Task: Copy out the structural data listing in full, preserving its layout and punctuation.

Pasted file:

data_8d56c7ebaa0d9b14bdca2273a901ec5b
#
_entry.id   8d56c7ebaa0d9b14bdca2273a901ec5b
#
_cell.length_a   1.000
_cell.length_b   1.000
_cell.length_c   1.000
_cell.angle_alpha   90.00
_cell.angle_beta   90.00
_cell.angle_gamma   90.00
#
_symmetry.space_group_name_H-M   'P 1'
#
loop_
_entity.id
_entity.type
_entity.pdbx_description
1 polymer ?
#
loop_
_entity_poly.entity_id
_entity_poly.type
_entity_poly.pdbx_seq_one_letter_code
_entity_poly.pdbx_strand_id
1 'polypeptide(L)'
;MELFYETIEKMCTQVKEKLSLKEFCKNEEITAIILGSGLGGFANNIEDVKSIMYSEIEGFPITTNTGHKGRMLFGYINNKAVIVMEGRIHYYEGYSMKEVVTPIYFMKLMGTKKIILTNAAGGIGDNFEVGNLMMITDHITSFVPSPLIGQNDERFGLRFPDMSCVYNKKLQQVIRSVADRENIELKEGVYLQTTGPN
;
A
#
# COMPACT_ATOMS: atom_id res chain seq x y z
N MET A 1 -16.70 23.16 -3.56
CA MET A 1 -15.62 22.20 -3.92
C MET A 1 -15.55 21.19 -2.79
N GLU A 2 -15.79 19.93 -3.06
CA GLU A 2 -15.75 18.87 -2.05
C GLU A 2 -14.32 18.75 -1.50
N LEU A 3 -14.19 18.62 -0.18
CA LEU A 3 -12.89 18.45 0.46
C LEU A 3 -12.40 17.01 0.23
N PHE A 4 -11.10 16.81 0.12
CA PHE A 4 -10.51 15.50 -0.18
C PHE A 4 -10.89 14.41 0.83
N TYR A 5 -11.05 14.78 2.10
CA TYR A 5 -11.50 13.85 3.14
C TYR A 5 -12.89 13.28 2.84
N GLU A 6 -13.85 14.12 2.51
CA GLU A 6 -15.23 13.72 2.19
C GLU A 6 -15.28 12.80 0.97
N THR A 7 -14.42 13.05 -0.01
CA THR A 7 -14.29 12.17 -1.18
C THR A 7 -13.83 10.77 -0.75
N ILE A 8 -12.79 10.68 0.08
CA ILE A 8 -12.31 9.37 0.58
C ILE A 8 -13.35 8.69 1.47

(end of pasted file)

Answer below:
data_8d56c7ebaa0d9b14bdca2273a901ec5b
#
_entry.id   8d56c7ebaa0d9b14bdca2273a901ec5b
#
_cell.length_a   1.000
_cell.length_b   1.000
_cell.length_c   1.000
_cell.angle_alpha   90.00
_cell.angle_beta   90.00
_cell.angle_gamma   90.00
#
_symmetry.space_group_name_H-M   'P 1'
#
loop_
_entity.id
_entity.type
_entity.pdbx_description
1 polymer ?
#
loop_
_entity_poly.entity_id
_entity_poly.type
_entity_poly.pdbx_seq_one_letter_code
_entity_poly.pdbx_strand_id
1 'polypeptide(L)'
;MELFYETIEKMCTQVKEKLSLKEFCKNEEITAIILGSGLGGFANNIEDVKSIMYSEIEGFPITTNTGHKGRMLFGYINNKAVIVMEGRIHYYEGYSMKEVVTPIYFMKLMGTKKIILTNAAGGIGDNFEVGNLMMITDHITSFVPSPLIGQNDERFGLRFPDMSCVYNKKLQQVIRSVADRENIELKEGVYLQTTGPN
;
A
#
# COMPACT_ATOMS: atom_id res chain seq x y z
N MET A 1 -16.70 23.16 -3.56
CA MET A 1 -15.62 22.20 -3.92
C MET A 1 -15.55 21.19 -2.79
N GLU A 2 -15.79 19.93 -3.06
CA GLU A 2 -15.75 18.87 -2.05
C GLU A 2 -14.32 18.75 -1.50
N LEU A 3 -14.19 18.62 -0.18
CA LEU A 3 -12.89 18.45 0.46
C LEU A 3 -12.40 17.01 0.23
N PHE A 4 -11.10 16.81 0.12
CA PHE A 4 -10.51 15.50 -0.18
C PHE A 4 -10.89 14.41 0.83
N TYR A 5 -11.05 14.78 2.10
CA TYR A 5 -11.50 13.85 3.14
C TYR A 5 -12.89 13.28 2.84
N GLU A 6 -13.85 14.12 2.51
CA GLU A 6 -15.23 13.72 2.19
C GLU A 6 -15.28 12.80 0.97
N THR A 7 -14.42 13.05 -0.01
CA THR A 7 -14.29 12.17 -1.18
C THR A 7 -13.83 10.77 -0.75
N ILE A 8 -12.79 10.68 0.08
CA ILE A 8 -12.31 9.37 0.58
C ILE A 8 -13.35 8.69 1.47